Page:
1) 1985- Left my hometown in N. California to start a new life 400 miles away 2) 1986 – Eloped to Hawaii, 3) 1994 – Endured a miscarriage, 4) 1992 – Bought a house, relocated to a new community, 5) 1993/1995 – Gave birth to two healthy children, 6) 1986 – 2004 – Underwent multiple surgeries, 7) 1998-1999, Survived the deaths of three of my closest friends, 7a) 2002-2003 – Went through a really tough divorce, 9) 2005 – Remarried (my soul mate)  10) 2009 – Lost my job of 23 years, 11) 2008 – Helped my teenage daughter through a painful depression and drug rehabilitation, 12) 2011 – present – Approaching empty nest, reinventing myself…and still smiling.

Wow, look what I did. Yay me!

Then, I got into motion.

When I feel I’ve lost my way, or am insecure about how things will turn out, I force myself to do anything – even the smallest task – related to my goals. It’s my experience that taking the tiniest step in the direction of my dreams will open unseen doors.

When I followed my bliss, I discovered a passion for history, and a newfound love for creating websites. 

To indulge these interests (and possibly grow them into paying careers,) I began volunteering as project manager and website designer for a historical society.

Additionally, I set two goals. The first was to work more closely with my husband as we pursue our mutual love of history. By helping edit and market his books, promote his lectures and book signings, and help conduct his tours and classes, I’m building a whole new career identity for myself.

And because I set this goal, we were recently able to co-create and host our own silent film festival. How cool is that?

My second goal was to bring in some dough by helping new business owners design and create their first websites. In a short period, I’ve attracted an impressive list of clients, who, so far at least, seem to really like my work!

See what can happen when you move in the direction of your dreams?

I taught myself how to knit hats and scarves, and read over 100 novels–two pursuits I would otherwise have never had the time for.

I’ve also started two blogs – this one (teenparentcafe) and a recipe/cooking blog called Aunt Kim’s Kitchen. I’m becoming re-acquainted with my “inner writer,” who I haven’t heard from in years (who’d have thought that following my bliss would lead me to wordpress.com?)

So, ultimately, losing my job has given me a new circle of friends, a chance to pursue more satisfying careers, and time well-spent doing things I really love to do.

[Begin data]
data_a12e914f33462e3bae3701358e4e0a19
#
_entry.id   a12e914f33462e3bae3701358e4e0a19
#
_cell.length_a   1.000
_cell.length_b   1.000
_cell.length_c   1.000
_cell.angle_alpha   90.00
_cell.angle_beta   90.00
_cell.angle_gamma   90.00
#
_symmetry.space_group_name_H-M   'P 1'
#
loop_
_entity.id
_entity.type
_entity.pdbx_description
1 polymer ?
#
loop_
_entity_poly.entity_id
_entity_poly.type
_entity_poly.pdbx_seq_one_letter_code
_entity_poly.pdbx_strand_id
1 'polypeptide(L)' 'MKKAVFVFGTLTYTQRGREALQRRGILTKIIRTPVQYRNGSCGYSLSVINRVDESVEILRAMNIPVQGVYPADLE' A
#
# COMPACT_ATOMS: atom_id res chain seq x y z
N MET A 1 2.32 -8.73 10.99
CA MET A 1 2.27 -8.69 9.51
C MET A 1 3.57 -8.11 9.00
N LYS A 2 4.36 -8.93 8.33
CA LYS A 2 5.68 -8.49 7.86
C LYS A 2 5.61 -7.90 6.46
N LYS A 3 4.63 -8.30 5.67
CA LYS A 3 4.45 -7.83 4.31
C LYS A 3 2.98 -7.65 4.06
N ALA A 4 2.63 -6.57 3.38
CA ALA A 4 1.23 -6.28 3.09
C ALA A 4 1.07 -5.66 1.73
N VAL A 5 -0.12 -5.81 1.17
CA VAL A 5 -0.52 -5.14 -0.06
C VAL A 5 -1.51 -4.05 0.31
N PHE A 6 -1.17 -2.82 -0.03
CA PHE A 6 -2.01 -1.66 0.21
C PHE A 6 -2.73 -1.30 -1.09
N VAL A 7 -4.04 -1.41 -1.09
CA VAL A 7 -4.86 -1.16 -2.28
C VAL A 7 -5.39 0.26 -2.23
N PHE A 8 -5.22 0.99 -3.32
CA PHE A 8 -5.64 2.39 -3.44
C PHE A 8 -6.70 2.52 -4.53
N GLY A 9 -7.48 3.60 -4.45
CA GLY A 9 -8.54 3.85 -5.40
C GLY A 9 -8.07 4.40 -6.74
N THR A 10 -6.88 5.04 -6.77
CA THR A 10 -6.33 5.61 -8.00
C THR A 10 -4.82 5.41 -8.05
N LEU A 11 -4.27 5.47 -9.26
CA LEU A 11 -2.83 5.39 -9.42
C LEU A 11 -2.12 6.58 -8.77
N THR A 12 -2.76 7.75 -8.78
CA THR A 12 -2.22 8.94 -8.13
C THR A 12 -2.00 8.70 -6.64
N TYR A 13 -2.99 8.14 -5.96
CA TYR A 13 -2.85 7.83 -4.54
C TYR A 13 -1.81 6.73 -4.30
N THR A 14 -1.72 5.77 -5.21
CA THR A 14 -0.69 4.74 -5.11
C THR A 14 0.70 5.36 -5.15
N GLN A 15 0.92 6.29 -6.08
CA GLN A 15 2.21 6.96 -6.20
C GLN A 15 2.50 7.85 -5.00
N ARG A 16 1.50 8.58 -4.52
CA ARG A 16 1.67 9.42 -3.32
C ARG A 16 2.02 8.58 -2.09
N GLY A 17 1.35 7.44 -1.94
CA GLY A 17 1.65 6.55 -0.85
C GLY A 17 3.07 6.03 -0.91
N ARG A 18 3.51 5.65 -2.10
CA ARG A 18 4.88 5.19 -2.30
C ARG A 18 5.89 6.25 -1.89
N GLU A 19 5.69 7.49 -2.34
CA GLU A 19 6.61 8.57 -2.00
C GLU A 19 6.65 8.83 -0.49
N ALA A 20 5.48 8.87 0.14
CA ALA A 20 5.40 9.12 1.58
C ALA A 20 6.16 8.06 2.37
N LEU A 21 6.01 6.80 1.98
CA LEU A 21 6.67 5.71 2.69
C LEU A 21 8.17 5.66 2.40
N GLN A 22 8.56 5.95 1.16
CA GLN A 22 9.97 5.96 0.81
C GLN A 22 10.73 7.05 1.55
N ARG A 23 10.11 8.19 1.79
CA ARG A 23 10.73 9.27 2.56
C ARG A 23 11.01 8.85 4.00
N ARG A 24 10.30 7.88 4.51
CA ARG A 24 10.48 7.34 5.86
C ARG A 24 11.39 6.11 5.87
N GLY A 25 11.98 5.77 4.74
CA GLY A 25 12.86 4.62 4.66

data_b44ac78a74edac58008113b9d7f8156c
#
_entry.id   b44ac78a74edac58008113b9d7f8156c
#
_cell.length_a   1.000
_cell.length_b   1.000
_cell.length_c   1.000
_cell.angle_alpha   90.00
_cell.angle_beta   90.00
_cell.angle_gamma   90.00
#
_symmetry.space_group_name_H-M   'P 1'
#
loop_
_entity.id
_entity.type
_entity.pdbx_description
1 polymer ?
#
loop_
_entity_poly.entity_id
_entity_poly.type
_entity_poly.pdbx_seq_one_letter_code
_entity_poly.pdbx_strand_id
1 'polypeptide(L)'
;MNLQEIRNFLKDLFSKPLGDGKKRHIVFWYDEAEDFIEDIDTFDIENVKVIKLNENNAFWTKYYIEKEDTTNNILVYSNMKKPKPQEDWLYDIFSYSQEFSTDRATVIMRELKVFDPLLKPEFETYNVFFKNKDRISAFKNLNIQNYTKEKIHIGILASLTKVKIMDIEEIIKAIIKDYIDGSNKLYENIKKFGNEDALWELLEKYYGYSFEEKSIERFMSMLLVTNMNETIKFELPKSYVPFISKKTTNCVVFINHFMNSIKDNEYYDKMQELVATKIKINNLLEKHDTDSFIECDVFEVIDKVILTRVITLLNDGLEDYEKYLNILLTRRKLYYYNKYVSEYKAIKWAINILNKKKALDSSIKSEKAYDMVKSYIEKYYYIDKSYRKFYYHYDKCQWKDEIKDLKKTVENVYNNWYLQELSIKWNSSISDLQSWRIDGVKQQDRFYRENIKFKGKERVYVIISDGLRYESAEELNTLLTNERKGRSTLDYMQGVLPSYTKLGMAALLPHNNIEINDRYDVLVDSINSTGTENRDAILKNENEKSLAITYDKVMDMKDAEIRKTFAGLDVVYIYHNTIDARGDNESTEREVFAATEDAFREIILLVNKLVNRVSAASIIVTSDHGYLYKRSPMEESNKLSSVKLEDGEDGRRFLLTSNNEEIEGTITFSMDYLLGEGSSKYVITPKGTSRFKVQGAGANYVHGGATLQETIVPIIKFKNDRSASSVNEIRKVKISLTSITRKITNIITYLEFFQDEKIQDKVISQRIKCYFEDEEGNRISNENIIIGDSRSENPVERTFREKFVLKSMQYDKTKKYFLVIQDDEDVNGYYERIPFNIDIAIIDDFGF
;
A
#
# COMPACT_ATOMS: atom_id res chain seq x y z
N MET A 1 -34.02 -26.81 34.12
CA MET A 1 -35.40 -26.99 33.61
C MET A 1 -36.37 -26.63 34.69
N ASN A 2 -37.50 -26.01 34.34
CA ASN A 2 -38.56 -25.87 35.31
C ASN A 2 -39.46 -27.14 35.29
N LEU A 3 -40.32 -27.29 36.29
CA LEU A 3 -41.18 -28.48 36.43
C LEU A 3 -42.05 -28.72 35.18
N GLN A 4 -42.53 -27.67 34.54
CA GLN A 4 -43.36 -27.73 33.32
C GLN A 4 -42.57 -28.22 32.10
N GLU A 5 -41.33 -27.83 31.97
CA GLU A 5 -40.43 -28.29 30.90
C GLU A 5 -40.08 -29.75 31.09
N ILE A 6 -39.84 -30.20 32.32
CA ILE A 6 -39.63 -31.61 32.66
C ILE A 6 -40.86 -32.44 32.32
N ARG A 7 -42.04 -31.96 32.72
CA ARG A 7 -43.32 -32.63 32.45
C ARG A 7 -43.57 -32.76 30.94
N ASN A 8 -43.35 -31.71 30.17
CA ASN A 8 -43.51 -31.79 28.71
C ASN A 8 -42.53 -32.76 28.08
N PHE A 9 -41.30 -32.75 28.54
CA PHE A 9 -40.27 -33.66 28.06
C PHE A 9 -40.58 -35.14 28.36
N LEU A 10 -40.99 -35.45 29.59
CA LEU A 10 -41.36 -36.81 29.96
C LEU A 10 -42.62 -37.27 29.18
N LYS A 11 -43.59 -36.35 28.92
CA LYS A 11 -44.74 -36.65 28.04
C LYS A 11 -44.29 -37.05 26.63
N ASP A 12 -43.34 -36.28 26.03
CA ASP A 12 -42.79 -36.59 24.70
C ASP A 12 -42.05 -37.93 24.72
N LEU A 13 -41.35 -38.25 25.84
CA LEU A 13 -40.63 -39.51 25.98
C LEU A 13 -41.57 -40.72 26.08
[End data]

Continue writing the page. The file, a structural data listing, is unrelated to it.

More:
Though I still have my anxieties, on most days, I’m optimistic. I haven’t replaced the income from my technology job yet, but I’m working on it – and having a pretty good time doing it.

Since I’m still in the midst of transition, the final chapter (or blog post) on this topic has yet to be written. Check back to this URL for further updates.

Looky there! I just got some of my “sorts” back.

Free Girl (usage)

W.W.M.D.?

“People will forget what you said, people will forget what you did, but people will never forget how you made them feel.”   — Maya Angelou

I think the highest compliment you can pay another person is to emulate their energy, outlook, and the way they respond to the hard stuff life sends their way.

Lorey

When faced with a trying moment with the kids or dealing with someone “less perfect than me,” I often ask myself, “What would Mom do?”

One thing’s for sure, whatever she’d do would leave us both laughing, because that’s what my Mom does—smiles, sees the bright side, and makes everything fun.

She’s universally beloved for her optimism, her crazy sense of humor, her puns, and her naughty jokes. Where she goes, joy and laughter follow. She makes life look easy.

As a little girl, I remember everyone adoring my mother. The room would light up when she walked in (and it still does). She was christened Lorey, but I’ve come to believe that her name is actually “I LOVE” Lorey, because that phrase always follows mention of her name.

My favorite childhood stories involve Mom making us laugh. These tales have been so often retold that we’ve come up with our own family shorthand for them, like “Smashing Ho-Ho’s,” “Oranges in The Bra,” and “Nasty Doodles on the Tablecloth.” These rank in the top ten, but there’re hundreds more.Lorey Balloons